Increased immune cell infiltration of the exocrine pancreas: a possible contribution to the pathogenesis of type 1 diabetes
- Teresa Rodriguez-Calvo1,
- Olov Ekwall1,2,
- Natalie Amirian1,
- Jose Zapardiel-Gonzalo3 and
- Matthias G. von Herrath1,4⇑
- 1Type 1 Diabetes Center, La Jolla Institute for Allergy and Immunology, La Jolla, California, USA
- 2Departments of Rheumatology and Pediatrics at the Sahlgrenska Academy, University of Gothenburg, Gothenburg, Sweden
- 3Freelance consultant, San Diego, California, USA
- 4Novo Nordisk Diabetes Research & Development Center, Seattle, Washington, USA
- Corresponding author: Matthias G. von Herrath; Email: ;
Type 1 diabetes (T1D) results from a complex interplay between genetic susceptibility and environmental factors which have been implicated in the pathogenesis of disease both as triggers and potentiators of beta cell destruction. CD8 T cells are the main cell type found in human islets and they have been shown in vitro to be capable of killing beta-cells over-expressing MHC class I. Here we report that CD8 T cells infiltrate the exocrine pancreas of diabetic subjects in high numbers, and not only endocrine areas. T1D subjects present significantly higher CD8 T cell density in the exocrine tissue without the presence of prominent insulitis. Even T1D donors without remaining insulin containing islets (ICIs) and long disease duration show elevated levels of CD8 T cells in the exocrine compartment. In addition, higher numbers of CD4+ and CD11c+ cells were found in the exocrine tissue. Preliminary data in T2D subjects indicates that overall, there might be a spontaneous inflammatory infiltration of the exocrine tissue, common to both T1D and T2D subjects. Our study provides the first information on the precise tissue distribution of CD8 T cells in pancreata from T1D, T2D, Ab+ and healthy controls.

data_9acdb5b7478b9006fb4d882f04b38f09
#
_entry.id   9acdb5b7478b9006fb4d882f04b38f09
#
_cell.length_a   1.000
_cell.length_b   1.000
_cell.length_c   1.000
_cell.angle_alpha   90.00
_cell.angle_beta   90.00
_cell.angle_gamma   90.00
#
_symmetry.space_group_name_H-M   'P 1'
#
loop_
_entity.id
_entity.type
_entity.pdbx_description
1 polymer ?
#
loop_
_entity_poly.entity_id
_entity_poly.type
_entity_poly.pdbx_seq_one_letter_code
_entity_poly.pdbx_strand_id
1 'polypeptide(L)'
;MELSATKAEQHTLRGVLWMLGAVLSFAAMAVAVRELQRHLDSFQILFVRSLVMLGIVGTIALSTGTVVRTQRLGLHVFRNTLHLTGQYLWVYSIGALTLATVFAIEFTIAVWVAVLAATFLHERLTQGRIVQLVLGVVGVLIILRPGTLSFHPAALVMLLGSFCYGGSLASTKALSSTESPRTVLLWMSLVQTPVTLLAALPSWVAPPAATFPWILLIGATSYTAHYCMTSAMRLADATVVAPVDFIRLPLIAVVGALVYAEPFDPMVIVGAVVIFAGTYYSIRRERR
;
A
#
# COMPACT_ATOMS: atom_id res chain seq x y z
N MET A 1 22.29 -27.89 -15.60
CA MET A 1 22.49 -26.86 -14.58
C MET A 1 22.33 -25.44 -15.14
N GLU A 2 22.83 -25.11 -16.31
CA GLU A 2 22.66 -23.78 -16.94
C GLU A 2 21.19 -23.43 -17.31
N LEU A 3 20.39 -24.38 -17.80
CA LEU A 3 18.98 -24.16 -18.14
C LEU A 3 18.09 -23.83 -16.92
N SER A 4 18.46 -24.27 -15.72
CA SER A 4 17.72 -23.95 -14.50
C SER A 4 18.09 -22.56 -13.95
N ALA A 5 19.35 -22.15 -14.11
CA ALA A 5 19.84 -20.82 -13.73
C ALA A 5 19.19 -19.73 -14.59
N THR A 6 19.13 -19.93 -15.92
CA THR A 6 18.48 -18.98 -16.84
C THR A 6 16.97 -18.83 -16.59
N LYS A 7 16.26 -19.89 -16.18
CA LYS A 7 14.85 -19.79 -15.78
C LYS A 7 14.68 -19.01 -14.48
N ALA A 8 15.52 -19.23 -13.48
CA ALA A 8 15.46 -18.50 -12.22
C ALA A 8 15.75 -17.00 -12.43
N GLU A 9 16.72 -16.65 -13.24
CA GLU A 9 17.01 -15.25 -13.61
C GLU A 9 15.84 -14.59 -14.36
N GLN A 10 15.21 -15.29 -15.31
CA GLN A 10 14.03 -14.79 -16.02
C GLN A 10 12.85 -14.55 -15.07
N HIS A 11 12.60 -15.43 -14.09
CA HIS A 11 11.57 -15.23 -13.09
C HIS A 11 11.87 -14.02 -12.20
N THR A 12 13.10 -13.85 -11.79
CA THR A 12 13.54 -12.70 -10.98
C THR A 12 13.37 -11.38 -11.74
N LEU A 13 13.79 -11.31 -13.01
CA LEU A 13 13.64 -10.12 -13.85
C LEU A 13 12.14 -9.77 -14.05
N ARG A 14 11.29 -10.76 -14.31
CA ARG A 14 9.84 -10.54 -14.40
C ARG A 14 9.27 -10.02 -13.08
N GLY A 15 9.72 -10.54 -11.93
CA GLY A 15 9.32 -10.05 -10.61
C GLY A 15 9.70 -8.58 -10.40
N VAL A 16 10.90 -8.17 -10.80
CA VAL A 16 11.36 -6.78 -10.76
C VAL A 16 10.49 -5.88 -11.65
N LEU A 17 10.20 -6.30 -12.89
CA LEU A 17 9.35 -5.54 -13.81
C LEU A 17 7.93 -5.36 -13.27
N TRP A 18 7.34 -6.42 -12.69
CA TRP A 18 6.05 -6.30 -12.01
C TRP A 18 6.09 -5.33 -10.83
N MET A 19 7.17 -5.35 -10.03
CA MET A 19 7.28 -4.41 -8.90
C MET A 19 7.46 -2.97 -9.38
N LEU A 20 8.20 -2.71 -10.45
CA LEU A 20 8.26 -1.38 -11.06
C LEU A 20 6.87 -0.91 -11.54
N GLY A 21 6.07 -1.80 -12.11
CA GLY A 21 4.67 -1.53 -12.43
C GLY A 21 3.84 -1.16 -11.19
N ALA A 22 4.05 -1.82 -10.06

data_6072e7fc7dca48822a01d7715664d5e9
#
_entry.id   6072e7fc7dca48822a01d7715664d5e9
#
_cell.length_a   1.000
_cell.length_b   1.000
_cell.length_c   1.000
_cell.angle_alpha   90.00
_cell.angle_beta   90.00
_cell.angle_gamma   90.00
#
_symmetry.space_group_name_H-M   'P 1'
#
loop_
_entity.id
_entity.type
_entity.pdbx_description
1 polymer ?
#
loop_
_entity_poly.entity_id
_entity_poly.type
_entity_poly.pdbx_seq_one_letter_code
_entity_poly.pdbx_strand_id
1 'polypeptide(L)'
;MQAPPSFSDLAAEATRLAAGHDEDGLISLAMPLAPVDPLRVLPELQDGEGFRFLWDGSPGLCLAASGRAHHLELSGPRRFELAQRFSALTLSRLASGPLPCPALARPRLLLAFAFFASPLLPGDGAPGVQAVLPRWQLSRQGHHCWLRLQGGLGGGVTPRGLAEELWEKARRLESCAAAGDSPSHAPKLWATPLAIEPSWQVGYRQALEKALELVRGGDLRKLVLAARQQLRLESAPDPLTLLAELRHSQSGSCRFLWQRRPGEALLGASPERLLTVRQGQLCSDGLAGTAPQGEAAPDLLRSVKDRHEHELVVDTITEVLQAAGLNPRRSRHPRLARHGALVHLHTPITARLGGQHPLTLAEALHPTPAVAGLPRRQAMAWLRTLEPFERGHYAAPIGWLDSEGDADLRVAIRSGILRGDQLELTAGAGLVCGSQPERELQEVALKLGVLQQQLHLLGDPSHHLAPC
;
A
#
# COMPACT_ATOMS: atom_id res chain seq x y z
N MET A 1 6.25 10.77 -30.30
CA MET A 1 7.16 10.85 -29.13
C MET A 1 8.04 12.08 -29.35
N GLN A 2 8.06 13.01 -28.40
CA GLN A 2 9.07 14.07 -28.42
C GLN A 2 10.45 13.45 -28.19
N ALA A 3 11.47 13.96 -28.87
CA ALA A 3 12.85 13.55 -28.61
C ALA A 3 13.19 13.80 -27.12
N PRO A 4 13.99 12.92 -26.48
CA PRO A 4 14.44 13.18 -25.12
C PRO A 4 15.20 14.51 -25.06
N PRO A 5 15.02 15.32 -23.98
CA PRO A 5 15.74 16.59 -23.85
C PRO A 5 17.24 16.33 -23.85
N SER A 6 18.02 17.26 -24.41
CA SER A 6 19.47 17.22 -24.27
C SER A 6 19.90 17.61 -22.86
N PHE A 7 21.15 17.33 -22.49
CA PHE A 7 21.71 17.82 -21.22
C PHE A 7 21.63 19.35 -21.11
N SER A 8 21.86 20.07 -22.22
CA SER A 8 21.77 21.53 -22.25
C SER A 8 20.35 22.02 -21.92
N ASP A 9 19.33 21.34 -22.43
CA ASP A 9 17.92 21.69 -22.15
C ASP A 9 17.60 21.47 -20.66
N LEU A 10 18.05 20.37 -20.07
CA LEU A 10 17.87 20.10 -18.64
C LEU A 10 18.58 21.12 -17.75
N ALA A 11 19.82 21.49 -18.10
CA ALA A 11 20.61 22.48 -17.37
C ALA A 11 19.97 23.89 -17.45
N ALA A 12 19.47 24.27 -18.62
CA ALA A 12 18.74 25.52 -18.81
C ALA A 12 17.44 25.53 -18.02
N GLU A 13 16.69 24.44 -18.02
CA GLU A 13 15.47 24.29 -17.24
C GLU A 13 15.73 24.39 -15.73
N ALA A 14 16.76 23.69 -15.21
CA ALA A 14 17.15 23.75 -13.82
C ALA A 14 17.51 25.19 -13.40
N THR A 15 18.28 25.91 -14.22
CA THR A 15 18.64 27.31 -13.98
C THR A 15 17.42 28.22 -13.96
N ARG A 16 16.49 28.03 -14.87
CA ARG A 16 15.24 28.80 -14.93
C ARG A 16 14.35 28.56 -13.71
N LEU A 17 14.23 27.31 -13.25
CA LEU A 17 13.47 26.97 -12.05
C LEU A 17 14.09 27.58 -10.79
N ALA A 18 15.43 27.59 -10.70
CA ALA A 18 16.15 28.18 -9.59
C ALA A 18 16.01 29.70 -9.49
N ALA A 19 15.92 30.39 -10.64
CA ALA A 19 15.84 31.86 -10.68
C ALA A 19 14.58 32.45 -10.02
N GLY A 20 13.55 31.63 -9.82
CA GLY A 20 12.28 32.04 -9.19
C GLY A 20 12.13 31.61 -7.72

- Received April 4, 2014.
- Accepted June 13, 2014.
- © 2014 by the American Diabetes Association.
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